Wednesday, June 04, 2008

An Apology to those suffering from Audio Commentary Phobia

I used to silently snicker at people who would tell me that they couldn't stand to watch movies on DVD with the audio commentary on because the behind the scenes secrets revealed through that narration would fundamentally ruin the film watching experience. To me, if I loved a movie, whatever a director or actor said in such a viewing would likely not ruin the experience for me, and I didn't really understand where my contemporaries were coming from.

And then I had an experience with a different medium which allowed me to see the error of my ways.

You see, recently I started reading Juliana Hatfield's blog. When I was in college, I was just so into her music, and I still enjoy those albums even though my tastes have changed since then, so I thought it would be interesting to check in on her blog to see what's been going on in her world.

Now the problem for me is, she started writing some entries about individual songs and explaining the backstory behind them, and I sort of liked living in ignorance about those things. In the world of music, I enjoy the arbitrary interpretive act of determining what a particular song means, as it is half the fun, especially when you can't be entirely sure what a particular singer is saying anyway.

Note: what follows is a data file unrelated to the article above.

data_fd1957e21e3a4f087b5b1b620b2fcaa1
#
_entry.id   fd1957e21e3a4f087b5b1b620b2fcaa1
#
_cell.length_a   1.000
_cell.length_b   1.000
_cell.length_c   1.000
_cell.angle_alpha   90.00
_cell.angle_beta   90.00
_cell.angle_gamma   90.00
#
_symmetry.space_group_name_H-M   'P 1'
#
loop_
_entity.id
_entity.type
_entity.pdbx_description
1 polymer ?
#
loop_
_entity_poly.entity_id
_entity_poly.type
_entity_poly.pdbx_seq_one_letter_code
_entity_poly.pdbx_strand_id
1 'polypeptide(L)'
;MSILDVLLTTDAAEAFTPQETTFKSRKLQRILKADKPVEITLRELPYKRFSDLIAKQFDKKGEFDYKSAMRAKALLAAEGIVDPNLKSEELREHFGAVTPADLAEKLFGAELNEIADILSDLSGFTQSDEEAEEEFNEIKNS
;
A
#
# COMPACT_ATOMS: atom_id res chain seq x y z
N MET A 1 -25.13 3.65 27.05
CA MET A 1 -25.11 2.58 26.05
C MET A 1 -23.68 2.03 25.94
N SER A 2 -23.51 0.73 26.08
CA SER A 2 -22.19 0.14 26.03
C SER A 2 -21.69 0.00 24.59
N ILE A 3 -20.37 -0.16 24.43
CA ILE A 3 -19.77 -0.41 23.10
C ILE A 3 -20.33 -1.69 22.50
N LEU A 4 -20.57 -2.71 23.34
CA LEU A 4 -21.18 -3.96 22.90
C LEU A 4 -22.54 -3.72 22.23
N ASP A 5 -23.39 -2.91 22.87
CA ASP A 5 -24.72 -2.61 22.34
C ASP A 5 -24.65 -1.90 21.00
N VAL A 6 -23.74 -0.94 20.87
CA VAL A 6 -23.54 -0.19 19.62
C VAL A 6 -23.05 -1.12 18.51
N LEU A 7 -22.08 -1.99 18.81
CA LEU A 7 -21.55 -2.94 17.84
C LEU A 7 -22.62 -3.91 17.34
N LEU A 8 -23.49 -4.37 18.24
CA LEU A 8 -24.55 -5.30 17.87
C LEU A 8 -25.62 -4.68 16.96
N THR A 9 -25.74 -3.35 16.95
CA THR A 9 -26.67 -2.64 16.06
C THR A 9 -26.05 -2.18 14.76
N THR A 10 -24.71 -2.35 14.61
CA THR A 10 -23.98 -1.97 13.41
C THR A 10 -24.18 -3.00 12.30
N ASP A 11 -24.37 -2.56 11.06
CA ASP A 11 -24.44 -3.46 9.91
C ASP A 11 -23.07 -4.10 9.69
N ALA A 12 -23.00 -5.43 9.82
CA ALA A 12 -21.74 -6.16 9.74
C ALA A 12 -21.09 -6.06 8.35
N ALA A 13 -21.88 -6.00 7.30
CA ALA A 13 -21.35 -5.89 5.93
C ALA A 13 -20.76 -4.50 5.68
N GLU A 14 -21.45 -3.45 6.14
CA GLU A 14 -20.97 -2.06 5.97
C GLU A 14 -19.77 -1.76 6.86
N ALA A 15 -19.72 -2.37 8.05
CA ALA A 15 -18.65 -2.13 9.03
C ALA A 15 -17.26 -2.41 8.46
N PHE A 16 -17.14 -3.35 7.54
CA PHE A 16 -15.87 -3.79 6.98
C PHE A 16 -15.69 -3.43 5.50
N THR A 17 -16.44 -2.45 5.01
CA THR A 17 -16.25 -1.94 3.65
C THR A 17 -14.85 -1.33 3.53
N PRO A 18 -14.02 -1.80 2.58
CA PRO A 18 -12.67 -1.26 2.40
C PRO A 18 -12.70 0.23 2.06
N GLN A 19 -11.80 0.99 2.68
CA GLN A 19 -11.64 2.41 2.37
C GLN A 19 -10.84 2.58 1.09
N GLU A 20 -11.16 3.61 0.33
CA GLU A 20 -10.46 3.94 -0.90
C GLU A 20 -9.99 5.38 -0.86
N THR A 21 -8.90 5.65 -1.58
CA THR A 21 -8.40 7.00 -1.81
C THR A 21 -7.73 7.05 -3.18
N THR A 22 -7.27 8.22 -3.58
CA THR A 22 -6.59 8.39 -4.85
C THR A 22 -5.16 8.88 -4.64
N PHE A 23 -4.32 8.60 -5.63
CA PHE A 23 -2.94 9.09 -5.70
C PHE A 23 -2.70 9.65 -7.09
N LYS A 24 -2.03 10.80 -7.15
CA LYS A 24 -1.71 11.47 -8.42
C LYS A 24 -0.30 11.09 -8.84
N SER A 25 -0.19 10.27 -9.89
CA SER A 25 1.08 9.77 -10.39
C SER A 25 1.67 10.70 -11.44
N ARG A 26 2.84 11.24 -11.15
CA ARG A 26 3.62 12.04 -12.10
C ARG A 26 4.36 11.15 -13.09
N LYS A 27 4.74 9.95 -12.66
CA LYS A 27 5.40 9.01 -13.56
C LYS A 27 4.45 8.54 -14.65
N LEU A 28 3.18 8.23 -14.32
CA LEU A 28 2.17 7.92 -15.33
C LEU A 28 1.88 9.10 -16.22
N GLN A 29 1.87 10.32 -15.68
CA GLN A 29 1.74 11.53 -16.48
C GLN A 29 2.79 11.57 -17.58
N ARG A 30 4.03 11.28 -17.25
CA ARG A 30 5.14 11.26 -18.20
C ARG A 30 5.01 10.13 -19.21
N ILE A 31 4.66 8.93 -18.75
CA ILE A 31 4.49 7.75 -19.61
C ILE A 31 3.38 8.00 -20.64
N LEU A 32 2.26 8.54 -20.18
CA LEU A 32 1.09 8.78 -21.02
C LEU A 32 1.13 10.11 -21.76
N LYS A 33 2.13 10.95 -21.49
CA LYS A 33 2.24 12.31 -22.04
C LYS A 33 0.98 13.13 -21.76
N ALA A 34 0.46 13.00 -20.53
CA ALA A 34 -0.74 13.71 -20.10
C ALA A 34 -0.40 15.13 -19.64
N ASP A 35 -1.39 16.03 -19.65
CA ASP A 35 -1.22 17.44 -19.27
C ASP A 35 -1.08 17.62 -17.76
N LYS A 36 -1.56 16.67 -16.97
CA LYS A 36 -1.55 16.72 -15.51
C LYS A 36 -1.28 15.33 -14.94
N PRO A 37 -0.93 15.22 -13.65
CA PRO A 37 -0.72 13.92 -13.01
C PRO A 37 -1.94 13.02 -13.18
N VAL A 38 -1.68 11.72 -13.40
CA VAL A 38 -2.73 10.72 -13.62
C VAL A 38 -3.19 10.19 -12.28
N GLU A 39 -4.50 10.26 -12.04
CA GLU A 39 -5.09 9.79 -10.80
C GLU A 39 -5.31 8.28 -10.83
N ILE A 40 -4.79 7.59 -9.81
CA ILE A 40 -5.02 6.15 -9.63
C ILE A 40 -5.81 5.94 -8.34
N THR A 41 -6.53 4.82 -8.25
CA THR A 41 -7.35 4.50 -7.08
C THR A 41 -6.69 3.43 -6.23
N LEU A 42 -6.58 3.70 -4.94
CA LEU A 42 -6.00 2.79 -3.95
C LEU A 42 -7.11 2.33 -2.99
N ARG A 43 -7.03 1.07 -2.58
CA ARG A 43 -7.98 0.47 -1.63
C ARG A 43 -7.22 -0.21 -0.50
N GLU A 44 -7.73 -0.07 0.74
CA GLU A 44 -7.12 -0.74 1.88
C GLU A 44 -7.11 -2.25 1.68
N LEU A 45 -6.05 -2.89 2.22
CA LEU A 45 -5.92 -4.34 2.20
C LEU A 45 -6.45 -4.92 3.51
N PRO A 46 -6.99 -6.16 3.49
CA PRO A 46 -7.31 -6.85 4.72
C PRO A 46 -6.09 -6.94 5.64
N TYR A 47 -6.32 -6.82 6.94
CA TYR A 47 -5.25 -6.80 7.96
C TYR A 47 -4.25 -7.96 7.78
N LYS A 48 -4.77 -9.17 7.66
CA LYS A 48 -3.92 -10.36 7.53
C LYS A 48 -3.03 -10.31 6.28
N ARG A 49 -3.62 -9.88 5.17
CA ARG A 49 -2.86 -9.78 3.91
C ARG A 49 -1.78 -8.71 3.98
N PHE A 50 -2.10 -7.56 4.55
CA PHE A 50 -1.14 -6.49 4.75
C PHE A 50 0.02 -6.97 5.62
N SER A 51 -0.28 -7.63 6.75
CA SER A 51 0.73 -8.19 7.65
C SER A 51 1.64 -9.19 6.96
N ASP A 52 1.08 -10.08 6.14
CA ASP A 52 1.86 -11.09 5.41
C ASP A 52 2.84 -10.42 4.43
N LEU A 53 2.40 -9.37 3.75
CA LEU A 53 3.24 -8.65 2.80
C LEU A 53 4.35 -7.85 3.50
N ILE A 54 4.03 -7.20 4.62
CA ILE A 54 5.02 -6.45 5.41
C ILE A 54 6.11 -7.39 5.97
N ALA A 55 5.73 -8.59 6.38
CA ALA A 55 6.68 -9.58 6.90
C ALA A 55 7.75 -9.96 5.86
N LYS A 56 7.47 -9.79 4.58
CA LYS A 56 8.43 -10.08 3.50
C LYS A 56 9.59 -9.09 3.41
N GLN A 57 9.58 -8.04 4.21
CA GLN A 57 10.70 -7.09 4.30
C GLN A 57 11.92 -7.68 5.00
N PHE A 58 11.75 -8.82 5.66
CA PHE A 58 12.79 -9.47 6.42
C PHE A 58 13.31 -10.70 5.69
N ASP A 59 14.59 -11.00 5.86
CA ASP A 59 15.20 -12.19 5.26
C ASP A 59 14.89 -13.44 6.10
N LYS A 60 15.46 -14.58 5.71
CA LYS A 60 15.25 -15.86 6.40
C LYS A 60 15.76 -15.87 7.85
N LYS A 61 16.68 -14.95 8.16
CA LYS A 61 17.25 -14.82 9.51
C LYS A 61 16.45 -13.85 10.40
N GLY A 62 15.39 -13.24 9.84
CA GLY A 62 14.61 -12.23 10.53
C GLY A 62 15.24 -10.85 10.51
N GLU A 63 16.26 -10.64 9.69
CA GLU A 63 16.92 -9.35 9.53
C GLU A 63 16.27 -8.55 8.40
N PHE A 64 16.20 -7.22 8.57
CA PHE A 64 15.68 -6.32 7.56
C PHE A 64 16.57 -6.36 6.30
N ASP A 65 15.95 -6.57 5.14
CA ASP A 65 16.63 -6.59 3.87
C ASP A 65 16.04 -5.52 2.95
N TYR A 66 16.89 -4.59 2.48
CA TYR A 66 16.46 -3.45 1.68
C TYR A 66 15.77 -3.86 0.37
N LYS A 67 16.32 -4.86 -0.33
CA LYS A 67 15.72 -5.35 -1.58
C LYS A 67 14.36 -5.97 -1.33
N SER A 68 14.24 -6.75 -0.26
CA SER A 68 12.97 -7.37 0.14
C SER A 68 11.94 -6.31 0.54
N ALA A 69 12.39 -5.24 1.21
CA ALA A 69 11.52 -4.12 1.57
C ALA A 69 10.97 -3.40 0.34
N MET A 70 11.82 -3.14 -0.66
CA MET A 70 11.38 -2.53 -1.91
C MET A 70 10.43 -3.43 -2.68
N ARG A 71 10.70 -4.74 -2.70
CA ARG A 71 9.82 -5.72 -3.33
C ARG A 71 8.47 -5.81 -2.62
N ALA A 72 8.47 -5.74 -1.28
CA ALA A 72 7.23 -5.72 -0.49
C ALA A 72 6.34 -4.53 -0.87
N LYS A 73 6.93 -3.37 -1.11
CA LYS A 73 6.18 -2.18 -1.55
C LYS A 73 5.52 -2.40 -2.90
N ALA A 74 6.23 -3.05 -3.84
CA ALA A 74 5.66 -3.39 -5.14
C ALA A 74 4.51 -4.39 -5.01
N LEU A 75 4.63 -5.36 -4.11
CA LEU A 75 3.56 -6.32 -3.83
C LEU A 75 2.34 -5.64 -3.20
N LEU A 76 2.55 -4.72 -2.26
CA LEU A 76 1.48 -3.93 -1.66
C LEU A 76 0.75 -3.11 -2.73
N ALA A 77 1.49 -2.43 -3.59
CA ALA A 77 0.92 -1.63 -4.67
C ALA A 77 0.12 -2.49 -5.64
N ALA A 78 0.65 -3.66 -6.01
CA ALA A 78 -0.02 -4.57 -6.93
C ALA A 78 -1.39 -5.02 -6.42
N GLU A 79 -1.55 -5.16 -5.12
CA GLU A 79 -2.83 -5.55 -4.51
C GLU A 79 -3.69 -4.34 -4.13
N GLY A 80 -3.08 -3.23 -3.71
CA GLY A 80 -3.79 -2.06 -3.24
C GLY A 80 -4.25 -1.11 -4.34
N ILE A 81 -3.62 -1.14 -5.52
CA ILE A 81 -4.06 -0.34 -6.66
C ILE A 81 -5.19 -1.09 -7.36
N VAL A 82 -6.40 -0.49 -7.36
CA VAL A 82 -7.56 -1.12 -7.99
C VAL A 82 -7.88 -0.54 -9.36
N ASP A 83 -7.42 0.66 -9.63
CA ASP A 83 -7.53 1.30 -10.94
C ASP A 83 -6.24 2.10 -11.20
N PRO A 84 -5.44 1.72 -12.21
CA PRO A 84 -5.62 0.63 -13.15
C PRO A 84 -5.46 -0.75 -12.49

But it isn't Miss Hatfield's fault. She is providing a genuine service to her fans, and for that I salute her. However, when one has come to their own conclusions about a particular piece of work, having the person who created that same piece of work nail things down in an entirely different way than you expected is a little disheartening. I think the only song that I could really get into the singer/songwriter breaking down would probably be Don McLean's American Pie, because that thing is just so full of allusions that the waters need a little clarifying from the man who wrote it.

And the strange thing is, when it comes to comparable forms of artistic expression, like poetry, narrative fiction and the like, I really don't have this problem. If I loved a poem, and I read the author's version of what it is all about, it doesn't seem to diminish my love for the work. I don't know why... that's just how it is.

So to those people I had made fun of in my thoughts because of their stance, well, I am willing to admit that I was wrong and you do make some valid points. So I am sorry for mocking you, even though you didn't know I was doing it.

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